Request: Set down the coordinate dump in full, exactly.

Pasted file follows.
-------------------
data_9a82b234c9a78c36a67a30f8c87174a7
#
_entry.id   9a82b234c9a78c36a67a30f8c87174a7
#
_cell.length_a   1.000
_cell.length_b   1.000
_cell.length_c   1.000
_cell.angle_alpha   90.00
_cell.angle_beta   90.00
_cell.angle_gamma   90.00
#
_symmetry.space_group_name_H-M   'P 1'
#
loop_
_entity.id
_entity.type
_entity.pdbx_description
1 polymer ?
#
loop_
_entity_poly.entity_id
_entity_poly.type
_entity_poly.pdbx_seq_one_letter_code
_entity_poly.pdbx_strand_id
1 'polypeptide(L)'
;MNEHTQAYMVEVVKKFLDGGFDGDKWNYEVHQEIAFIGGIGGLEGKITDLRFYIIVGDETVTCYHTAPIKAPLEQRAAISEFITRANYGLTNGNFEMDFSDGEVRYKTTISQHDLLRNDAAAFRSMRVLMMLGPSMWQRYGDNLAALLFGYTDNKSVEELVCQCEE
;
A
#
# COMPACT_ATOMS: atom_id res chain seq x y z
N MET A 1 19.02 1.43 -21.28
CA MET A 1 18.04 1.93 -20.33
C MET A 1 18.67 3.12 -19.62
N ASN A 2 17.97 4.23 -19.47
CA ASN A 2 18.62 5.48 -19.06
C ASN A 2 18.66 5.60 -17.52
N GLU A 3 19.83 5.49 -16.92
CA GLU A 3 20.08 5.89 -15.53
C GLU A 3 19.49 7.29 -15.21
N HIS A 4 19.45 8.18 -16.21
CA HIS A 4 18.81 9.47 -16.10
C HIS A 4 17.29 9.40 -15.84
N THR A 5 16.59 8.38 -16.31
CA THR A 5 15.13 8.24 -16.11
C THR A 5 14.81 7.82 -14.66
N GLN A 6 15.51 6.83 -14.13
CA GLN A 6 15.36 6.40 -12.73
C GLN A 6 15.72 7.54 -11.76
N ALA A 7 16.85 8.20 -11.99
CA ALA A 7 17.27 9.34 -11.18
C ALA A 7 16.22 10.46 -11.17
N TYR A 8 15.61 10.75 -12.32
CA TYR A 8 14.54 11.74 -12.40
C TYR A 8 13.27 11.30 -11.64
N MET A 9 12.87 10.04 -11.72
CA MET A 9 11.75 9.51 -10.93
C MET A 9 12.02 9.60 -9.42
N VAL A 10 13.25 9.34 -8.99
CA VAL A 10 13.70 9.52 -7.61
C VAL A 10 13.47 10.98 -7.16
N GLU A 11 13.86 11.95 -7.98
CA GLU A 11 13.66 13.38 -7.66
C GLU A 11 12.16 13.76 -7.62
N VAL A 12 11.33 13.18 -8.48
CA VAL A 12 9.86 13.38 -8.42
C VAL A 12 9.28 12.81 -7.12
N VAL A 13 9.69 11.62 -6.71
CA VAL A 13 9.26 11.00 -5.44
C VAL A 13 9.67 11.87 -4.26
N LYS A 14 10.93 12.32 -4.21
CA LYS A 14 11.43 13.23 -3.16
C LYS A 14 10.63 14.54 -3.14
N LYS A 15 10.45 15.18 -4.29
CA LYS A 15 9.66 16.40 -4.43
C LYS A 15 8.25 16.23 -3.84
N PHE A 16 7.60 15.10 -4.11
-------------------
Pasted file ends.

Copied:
data_9a82b234c9a78c36a67a30f8c87174a7
#
_entry.id   9a82b234c9a78c36a67a30f8c87174a7
#
_cell.length_a   1.000
_cell.length_b   1.000
_cell.length_c   1.000
_cell.angle_alpha   90.00
_cell.angle_beta   90.00
_cell.angle_gamma   90.00
#
_symmetry.space_group_name_H-M   'P 1'
#
loop_
_entity.id
_entity.type
_entity.pdbx_description
1 polymer ?
#
loop_
_entity_poly.entity_id
_entity_poly.type
_entity_poly.pdbx_seq_one_letter_code
_entity_poly.pdbx_strand_id
1 'polypeptide(L)'
;MNEHTQAYMVEVVKKFLDGGFDGDKWNYEVHQEIAFIGGIGGLEGKITDLRFYIIVGDETVTCYHTAPIKAPLEQRAAISEFITRANYGLTNGNFEMDFSDGEVRYKTTISQHDLLRNDAAAFRSMRVLMMLGPSMWQRYGDNLAALLFGYTDNKSVEELVCQCEE
;
A
#
# COMPACT_ATOMS: atom_id res chain seq x y z
N MET A 1 19.02 1.43 -21.28
CA MET A 1 18.04 1.93 -20.33
C MET A 1 18.67 3.12 -19.62
N ASN A 2 17.97 4.23 -19.47
CA ASN A 2 18.62 5.48 -19.06
C ASN A 2 18.66 5.60 -17.52
N GLU A 3 19.83 5.49 -16.92
CA GLU A 3 20.08 5.89 -15.53
C GLU A 3 19.49 7.29 -15.21
N HIS A 4 19.45 8.18 -16.21
CA HIS A 4 18.81 9.47 -16.10
C HIS A 4 17.29 9.40 -15.84
N THR A 5 16.59 8.38 -16.31
CA THR A 5 15.13 8.24 -16.11
C THR A 5 14.81 7.82 -14.66
N GLN A 6 15.51 6.83 -14.13
CA GLN A 6 15.36 6.40 -12.73
C GLN A 6 15.72 7.54 -11.76
N ALA A 7 16.85 8.20 -11.99
CA ALA A 7 17.27 9.34 -11.18
C ALA A 7 16.22 10.46 -11.17
N TYR A 8 15.61 10.75 -12.32
CA TYR A 8 14.54 11.74 -12.40
C TYR A 8 13.27 11.30 -11.64
N MET A 9 12.87 10.04 -11.72
CA MET A 9 11.75 9.51 -10.93
C MET A 9 12.02 9.60 -9.42
N VAL A 10 13.25 9.34 -8.99
CA VAL A 10 13.70 9.52 -7.61
C VAL A 10 13.47 10.98 -7.16
N GLU A 11 13.86 11.95 -7.98
CA GLU A 11 13.66 13.38 -7.66
C GLU A 11 12.16 13.76 -7.62
N VAL A 12 11.33 13.18 -8.48
CA VAL A 12 9.86 13.38 -8.42
C VAL A 12 9.28 12.81 -7.12
N VAL A 13 9.69 11.62 -6.71
CA VAL A 13 9.26 11.00 -5.44
C VAL A 13 9.67 11.87 -4.26
N LYS A 14 10.93 12.32 -4.21
CA LYS A 14 11.43 13.23 -3.16
C LYS A 14 10.63 14.54 -3.14
N LYS A 15 10.45 15.18 -4.29
CA LYS A 15 9.66 16.40 -4.43
C LYS A 15 8.25 16.23 -3.84
N PHE A 16 7.60 15.10 -4.11